Chemical Analysis – XRF

X-Ray Fluorescence (XRF) offers a simple methodology for determining the elemental constituents within a material, as well as to measure the film thickness and composition.  This testing technique is based on the principle that individual atoms can emit X-ray photons of a characteristic energy or wavelength.  Either the energy or wavelengths corresponds to a specific element within the sample and allows it to be identified.  Based on the total counts of the characteristic energy or wavelength, the quantification of the element can also be determined, showing that XRF can be both a qualitative and quantitative measurement technique.

H&M offers multiple methodologies that use this technology in the form of wavelength dispersive XRF (WDXRF) and energy dispersive XRF (EDXRF).  Both techniques work well but offer subtle differences based on the application that is required.  WDXRF has improved energy resolution leading to fewer spectral overlaps and improved background intensities. It also permits for the separation of a complex emitted X-ray spectrum into characteristic wavelengths for each element present.  EDXRF has higher signal throughput which enables small area analysis or mapping.  These types of characterization are most commonly used with SEM and FESEM to analyze and map out small areas for both chemical analysis and topography.

Main Applications of X-Ray Fluorescence 

  • Chemical analyses of rocks, minerals, sediments and fluids
  • Cement production
  • Quality control for metallurgy
  • Trace level analysis of contaminants in solids
  • Measuring film thickness and composition from angstrom to µm range
  • Elemental mapping of the sample

Pros

  • Non-destructive test method (in some cases)
  • Sample multiplicity – solids, liquids, powders can be analyzed
  • Sampling depth ranges from µm to mm ranges based on the material
  • Analyze small areas of ~ 150 µm
  • Can test any solid material

Cons

  • Cannot detect light elements in WDXRF (< O, <C in ED)
  • High accuracy measurements need reference standards which are similar in composition and thickness to the sample

Detailed Analysis

Alloy Identification

Alloy identification is an important area to be able to determine the specifics of an unknown material.  This can be important in applications such as welding to determine the correct conditions based on the alloy, aerospace testing for the correct materials used in construction and even scrap sorting.  Metals such as Aluminum has multiple categories and is the most recycled metal.  Each of the different alloys corresponds to a specific Aluminum series and requires different processing.  Utilizing XRF characterization can easily identify the specific alloy’s in question.

This includes:

  • Titanium alloys
  • Carbon and low alloy steels
  • Nickel alloys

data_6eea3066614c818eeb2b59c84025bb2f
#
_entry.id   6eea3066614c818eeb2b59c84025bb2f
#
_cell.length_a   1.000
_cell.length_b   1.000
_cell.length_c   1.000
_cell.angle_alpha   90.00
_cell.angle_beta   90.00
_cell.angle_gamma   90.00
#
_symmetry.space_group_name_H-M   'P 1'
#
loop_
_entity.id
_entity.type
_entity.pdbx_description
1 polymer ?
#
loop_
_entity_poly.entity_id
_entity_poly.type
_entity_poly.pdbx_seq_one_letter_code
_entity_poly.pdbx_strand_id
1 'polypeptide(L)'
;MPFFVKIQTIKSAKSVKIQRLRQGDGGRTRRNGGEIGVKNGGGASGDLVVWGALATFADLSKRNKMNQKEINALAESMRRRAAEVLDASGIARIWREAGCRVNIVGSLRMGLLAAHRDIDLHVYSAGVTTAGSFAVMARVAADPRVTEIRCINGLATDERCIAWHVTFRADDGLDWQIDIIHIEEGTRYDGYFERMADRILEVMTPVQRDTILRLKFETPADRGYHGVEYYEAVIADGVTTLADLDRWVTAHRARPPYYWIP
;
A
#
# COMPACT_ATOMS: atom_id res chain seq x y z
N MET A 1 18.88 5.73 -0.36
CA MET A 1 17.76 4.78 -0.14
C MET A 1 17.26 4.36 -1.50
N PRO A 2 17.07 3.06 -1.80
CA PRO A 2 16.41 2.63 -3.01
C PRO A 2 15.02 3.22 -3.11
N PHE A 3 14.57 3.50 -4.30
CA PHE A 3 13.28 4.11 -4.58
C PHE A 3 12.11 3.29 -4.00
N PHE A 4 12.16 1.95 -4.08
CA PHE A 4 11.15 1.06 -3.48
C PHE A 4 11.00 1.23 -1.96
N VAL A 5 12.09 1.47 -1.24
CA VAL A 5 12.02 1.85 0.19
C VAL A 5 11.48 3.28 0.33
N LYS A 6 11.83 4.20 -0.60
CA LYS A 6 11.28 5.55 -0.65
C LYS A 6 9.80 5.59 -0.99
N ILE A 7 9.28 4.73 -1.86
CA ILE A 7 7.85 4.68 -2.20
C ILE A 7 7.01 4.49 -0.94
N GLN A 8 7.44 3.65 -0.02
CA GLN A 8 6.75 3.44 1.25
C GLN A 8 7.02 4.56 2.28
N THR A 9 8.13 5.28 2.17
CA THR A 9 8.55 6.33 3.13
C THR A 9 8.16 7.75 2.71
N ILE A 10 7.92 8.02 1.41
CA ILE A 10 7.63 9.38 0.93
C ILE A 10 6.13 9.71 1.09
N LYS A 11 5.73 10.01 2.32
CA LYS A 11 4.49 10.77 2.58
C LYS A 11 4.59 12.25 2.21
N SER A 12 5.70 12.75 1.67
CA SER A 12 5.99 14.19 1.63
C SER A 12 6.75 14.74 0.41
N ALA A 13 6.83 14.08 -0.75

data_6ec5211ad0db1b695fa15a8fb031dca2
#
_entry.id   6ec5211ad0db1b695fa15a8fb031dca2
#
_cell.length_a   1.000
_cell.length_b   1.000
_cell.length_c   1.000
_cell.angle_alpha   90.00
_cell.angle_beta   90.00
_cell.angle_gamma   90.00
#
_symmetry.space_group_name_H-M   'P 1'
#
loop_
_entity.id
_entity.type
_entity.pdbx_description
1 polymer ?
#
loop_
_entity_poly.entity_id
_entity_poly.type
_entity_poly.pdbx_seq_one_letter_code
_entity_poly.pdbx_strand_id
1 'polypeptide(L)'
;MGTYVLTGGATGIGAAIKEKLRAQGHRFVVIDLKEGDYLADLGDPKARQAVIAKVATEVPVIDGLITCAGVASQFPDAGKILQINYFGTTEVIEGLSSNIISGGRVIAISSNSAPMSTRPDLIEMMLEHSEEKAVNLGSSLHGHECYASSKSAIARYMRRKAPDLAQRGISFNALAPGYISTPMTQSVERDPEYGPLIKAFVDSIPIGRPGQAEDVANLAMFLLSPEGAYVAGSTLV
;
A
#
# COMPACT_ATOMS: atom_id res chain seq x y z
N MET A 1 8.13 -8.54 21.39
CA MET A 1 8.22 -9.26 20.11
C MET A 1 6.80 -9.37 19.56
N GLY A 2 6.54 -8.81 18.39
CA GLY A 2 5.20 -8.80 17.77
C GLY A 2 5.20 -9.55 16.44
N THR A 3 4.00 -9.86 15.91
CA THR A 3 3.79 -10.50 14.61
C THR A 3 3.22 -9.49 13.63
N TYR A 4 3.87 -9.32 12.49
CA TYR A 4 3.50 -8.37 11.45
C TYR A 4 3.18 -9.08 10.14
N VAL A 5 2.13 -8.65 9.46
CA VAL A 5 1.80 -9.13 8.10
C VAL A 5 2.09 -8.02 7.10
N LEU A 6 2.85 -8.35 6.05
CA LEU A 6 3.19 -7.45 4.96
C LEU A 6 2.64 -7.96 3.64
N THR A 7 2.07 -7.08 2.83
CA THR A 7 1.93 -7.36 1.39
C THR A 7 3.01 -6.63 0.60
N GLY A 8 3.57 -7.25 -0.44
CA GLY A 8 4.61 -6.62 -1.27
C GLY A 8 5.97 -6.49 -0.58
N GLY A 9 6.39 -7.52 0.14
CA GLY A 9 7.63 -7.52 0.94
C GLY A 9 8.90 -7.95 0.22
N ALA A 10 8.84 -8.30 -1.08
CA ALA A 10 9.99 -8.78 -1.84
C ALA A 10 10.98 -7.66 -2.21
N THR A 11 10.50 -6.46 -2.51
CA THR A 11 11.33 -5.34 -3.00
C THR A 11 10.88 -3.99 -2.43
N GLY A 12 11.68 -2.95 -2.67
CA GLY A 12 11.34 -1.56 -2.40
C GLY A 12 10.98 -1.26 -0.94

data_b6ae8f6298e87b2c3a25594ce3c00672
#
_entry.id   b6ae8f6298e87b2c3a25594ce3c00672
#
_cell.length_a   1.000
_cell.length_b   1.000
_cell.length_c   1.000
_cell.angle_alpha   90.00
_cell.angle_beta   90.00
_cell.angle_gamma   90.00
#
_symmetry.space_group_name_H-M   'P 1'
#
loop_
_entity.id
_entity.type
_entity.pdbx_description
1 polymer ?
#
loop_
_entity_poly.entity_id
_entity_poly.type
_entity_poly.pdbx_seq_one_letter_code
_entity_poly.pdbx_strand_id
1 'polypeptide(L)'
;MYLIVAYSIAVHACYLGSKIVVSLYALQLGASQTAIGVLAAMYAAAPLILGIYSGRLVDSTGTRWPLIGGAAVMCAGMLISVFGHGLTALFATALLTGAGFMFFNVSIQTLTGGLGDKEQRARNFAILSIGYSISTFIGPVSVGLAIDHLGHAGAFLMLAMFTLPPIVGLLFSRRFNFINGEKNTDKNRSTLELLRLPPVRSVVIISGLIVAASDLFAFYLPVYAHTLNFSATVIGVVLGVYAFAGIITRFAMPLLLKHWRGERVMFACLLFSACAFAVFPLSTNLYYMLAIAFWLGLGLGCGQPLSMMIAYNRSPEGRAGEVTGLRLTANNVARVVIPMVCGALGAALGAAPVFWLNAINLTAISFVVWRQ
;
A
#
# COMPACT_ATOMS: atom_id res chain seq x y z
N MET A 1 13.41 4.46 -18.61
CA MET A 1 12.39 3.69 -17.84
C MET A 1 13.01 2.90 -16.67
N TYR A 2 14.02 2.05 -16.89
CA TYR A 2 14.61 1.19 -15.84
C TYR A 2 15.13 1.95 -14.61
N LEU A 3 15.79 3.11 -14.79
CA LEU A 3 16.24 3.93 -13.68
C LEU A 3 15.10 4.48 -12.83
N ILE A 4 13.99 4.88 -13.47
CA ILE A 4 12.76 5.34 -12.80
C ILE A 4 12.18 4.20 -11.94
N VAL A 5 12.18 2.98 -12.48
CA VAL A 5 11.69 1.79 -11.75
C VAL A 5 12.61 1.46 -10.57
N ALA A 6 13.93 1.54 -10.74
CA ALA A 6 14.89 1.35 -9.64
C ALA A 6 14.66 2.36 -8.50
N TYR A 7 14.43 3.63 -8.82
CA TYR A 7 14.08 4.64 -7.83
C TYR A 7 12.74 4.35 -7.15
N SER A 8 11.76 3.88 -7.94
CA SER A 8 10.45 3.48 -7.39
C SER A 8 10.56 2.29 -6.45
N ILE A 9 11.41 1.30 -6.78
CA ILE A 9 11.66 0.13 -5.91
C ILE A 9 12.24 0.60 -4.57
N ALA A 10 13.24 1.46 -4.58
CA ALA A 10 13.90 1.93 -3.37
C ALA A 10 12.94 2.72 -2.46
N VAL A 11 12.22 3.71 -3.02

• Copper alloys
  • Exotic and precious metals
  • Aluminum alloys
  • Stainless steels

Geological Materials

Geological sources are used as raw materials and even additives for a wide variety of industrial based applications.  Once the minerals and ores are mined they require analytic tools to determine the correct compositions so they can be correctly identified and sent to the appropriate industry.  Common minerals used are silica, limestone, gypsum, talc and barite.  XRF is the characterization tool of choice for determining the exact composition of these raw minerals and any impurities since it is fast and non-destructive.  This analysis provides added value since the quality of the raw material has been identified and characterized, and can be processed to the appropriate end use.

Minerals and Ores that undergo this process are used in the following fields:

  • Chemicals
  • Ceramics
  • Glass
  • Paints
  • Construction materials
  • Plastics

Concrete, Cement, Clinker Analysis

X-ray fluorescence is a common testing technique to perform for quality control in the manufacturing and production of cements and concrete.  It can begins at the raw materials stage by testing the quarry.  As it moves to an intermediate stage called the clinker, XRF can test the composition to ensure the process is stable before moving to the finished cement product.  At this point the cement can also be analyzed to ensure it meets the specific standards of the product and to ensure that production does not suffer delays if the composition is not correct.

 

 Technical Specifications of Equipment

  • Signal Detected: X-rays
  • Elements Detected: All elements heavier than Oxygen
  • Detection Limits: 1 ppm to 100 ppm for most elements
  • Imaging/Mapping: Yes (EDS)
  • Lateral Resolution/Probe Size: 1 µm (EDS)

Key Markets Served

  • Pharmaceuticals
  • Semiconductors
  • Mining & Metals
  • Ceramics
  • Aerospace
  • Solar and Lighting
  • Defense
  • Raw Chemicals
  • Personal Care
  • Packaging
  • Life Sciences
  • Law and Litigation